The receivers of the Crafar family's North Island farms say they will vigorously defend any legal proceedings based on claims that they have mismanaged the properties.
An injunction application by the Crafar family to stop the sale of the properties and buy back their 16 farms failed on Friday morning when they could not provide funding evidence to the High Court.
The statement of claim also made allegations that the properties had been mismanaged by receivers, who had incurred unnecessary additional costs and treated livestock inhumanely.
Justice Harrison said that while there appears to be no basis for the claims, he gave the family till 6 August to file an amended claim.
The receiver, KordaMentha, totally denies those allegations, saying that everything has been done to manage the farms efficiently and within the law.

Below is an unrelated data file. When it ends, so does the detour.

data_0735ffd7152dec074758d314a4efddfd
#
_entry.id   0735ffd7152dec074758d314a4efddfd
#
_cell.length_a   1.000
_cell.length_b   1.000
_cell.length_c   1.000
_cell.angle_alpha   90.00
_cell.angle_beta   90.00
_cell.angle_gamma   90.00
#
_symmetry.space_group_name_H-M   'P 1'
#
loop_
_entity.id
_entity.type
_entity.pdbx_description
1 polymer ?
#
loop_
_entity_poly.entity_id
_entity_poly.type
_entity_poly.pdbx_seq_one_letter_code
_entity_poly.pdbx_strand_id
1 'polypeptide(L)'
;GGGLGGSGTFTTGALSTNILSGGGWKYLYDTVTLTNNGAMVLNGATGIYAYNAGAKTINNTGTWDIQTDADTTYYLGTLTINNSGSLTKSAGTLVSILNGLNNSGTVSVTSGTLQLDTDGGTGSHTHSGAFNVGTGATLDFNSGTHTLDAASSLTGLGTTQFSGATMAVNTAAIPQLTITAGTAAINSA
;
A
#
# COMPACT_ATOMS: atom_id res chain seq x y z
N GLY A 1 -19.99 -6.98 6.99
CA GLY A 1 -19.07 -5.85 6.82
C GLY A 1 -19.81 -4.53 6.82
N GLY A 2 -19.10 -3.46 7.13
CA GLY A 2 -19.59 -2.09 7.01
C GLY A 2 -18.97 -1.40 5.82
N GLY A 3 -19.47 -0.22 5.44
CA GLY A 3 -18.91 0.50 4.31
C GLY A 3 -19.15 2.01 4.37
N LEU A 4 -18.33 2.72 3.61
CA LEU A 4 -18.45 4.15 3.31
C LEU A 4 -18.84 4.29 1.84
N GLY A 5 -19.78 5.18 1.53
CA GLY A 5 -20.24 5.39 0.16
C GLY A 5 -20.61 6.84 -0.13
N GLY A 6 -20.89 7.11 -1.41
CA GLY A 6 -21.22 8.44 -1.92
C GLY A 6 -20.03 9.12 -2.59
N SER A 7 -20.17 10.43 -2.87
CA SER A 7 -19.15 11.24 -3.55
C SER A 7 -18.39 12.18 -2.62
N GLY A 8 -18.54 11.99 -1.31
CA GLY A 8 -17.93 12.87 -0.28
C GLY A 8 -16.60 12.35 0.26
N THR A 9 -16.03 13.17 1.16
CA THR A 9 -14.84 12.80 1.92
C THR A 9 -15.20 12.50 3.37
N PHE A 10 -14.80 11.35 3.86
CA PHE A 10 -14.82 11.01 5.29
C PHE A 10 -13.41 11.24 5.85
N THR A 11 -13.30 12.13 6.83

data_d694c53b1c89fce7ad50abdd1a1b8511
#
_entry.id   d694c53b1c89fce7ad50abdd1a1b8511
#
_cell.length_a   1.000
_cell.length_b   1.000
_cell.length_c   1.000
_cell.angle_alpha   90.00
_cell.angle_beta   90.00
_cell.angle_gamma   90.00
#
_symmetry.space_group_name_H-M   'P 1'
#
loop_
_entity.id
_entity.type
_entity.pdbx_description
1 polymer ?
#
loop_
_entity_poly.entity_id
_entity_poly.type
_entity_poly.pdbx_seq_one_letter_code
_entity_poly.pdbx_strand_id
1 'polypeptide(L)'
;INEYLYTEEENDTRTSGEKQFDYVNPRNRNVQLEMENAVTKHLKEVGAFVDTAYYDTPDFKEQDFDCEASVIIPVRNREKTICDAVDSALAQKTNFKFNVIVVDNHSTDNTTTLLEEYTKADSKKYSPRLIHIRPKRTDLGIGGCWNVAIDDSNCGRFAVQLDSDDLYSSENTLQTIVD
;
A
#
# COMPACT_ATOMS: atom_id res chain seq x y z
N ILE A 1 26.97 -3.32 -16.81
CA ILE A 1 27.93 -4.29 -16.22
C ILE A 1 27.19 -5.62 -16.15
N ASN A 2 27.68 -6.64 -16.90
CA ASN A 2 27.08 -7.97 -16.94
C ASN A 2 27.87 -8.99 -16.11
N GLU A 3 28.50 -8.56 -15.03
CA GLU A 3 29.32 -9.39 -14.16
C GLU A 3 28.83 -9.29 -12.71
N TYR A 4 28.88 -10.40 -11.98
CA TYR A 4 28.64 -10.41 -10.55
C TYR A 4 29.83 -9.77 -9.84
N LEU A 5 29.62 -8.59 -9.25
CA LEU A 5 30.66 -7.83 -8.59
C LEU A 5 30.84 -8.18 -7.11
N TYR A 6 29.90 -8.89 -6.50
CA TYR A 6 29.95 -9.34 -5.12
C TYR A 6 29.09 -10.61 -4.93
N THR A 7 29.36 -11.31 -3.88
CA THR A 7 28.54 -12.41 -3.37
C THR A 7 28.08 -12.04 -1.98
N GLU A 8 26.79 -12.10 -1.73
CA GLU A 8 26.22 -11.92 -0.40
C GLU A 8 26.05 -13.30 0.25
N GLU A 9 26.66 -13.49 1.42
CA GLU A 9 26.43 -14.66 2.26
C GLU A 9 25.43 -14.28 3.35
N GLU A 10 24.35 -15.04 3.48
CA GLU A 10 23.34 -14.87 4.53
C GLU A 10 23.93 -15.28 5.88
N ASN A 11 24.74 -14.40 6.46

Adjournment would have been opposed
The Crafars had sought the injunction so that Allan Crafar could arrange finance to pay off the family's debts and take the farms out of receivership.
Family lawyer Dan Parker told the High Court he couldn't provide the necessary evidence of funding for the proceedings to go ahead - the family needed to front up with $50,000 as security for court costs.
Mr Parker was forced to withdraw the application after the receivers signalled they would oppose any adjournment.
The lawyer for the receivers, Bruce Stewart, says there is now no barrier to selling the farms, and the Crafars will be in the queue with other buyers if they want to purchase them.
Allan Crafar told Radio New Zealand's Checkpoint on Friday evening the family is not intending to pull out of the sale process just yet.
Tenders to buy the 13 dairy and three dry-stock farms closed on Wednesday. Two bidders are known: Natural Dairy NZ Holdings and Landcorp jointly with Wairakei Pastoral.